Delay, Fear And Uncertainty: How The Pandemic Changed Access To Reproductive Health
Lara arrived at the Hope Medical Group for Women abortion clinic on Saturday, April 11, pregnant for the first time at 20 years old. She’d found out at 4 a.m. the Wednesday before, after peeing on a home pregnancy test and watching it instantly come up positive.
“I think the first stage was more so panic, like, I've never been pregnant before,” she said.
At that point, Lara, a college student in northern Louisiana for whom we’re using a pseudonym, had no idea where she could go to get an abortion.
“I remember getting a few pregnancy scares and looking it up, but I never dug deep enough to actually find a place in Shreveport,” she said. “I had always thought that the options were in Texas, like Tyler or Dallas.”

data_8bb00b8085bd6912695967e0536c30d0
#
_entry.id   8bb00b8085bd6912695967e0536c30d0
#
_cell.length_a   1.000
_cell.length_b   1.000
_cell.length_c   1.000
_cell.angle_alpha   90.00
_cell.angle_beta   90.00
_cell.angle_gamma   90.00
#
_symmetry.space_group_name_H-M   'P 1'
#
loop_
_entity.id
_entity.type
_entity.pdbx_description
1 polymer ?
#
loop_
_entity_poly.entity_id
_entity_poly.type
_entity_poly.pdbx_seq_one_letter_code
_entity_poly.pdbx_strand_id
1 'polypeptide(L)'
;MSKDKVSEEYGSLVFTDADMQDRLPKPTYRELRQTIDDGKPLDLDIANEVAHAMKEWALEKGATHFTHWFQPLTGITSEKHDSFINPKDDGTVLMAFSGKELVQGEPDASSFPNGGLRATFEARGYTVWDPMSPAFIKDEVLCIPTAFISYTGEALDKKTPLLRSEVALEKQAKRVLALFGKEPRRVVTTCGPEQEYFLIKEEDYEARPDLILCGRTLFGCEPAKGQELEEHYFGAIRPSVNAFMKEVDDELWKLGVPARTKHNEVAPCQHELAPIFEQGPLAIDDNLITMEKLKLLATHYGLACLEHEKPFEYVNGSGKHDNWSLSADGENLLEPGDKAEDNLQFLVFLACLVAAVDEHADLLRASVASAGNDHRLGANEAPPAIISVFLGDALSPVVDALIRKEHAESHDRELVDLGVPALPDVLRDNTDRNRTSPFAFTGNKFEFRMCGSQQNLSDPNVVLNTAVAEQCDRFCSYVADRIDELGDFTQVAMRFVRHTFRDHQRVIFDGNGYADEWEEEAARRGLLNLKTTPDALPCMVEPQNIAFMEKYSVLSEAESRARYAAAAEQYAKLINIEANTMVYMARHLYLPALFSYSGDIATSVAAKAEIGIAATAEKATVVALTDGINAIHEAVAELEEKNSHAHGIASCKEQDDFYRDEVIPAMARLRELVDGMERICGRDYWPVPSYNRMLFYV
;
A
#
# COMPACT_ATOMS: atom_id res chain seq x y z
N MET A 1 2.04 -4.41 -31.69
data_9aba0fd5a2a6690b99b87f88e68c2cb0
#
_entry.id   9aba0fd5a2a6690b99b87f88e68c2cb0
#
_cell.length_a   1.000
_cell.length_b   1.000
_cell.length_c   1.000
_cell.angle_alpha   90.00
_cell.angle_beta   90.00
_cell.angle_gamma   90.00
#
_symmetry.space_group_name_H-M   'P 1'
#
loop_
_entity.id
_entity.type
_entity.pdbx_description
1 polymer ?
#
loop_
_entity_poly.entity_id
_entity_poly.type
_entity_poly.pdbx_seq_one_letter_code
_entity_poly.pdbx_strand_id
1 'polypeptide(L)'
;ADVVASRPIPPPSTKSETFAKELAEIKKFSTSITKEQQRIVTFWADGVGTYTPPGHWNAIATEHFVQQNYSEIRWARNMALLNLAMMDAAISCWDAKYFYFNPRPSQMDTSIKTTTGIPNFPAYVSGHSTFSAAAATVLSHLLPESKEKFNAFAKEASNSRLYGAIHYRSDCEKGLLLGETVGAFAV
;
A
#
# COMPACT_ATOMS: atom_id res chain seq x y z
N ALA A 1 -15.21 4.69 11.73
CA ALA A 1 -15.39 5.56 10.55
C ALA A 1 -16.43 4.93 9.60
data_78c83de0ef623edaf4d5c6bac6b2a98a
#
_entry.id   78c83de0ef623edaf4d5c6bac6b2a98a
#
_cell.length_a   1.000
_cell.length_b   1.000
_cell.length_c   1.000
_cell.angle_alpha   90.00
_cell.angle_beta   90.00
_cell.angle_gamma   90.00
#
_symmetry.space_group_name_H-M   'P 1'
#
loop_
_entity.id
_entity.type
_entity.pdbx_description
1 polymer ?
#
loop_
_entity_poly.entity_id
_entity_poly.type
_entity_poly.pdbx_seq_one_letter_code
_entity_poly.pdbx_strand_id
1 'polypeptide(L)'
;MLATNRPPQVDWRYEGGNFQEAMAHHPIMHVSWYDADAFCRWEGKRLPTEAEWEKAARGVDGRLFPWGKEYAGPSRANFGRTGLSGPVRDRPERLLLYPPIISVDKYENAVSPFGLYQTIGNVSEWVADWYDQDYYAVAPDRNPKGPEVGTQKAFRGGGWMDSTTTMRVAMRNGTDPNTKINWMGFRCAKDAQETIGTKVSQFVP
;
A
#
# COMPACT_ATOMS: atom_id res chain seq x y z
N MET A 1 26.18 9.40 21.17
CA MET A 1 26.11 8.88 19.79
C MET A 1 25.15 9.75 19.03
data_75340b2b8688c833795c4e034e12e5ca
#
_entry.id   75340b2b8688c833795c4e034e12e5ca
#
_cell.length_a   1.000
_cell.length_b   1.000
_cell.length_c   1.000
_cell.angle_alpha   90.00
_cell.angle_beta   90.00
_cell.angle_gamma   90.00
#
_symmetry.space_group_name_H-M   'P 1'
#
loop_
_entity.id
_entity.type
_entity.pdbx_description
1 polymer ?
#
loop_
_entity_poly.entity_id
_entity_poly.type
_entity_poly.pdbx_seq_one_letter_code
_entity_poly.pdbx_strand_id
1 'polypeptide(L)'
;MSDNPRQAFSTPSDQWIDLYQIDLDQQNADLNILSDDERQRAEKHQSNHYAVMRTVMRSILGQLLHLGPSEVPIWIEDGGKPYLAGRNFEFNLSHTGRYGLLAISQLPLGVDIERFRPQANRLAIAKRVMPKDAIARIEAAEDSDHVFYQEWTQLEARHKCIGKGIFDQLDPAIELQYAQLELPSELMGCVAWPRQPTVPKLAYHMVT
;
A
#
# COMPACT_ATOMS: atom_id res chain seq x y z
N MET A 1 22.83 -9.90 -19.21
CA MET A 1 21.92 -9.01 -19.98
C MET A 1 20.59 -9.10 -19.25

Gov. John Bel Edwards had shut down much of Louisiana three weeks before amidst the onslaught of the pandemic, and though she’d grown up in Shreveport, Lara didn’t know it was home to one of the longest-running and last remaining abortion clinics in Louisiana. Nor did she know that it, like the other two clinics in the state, remained open. She didn’t even know if an abortion would be possible.
She had spent the early morning hours on Wednesday searching online with her roommate for clinics in Texas, but Googling eventually led them back to Shreveport, where Hope has been providing abortions since 1980.
She called the minute they opened and was told appointments would be three weeks away.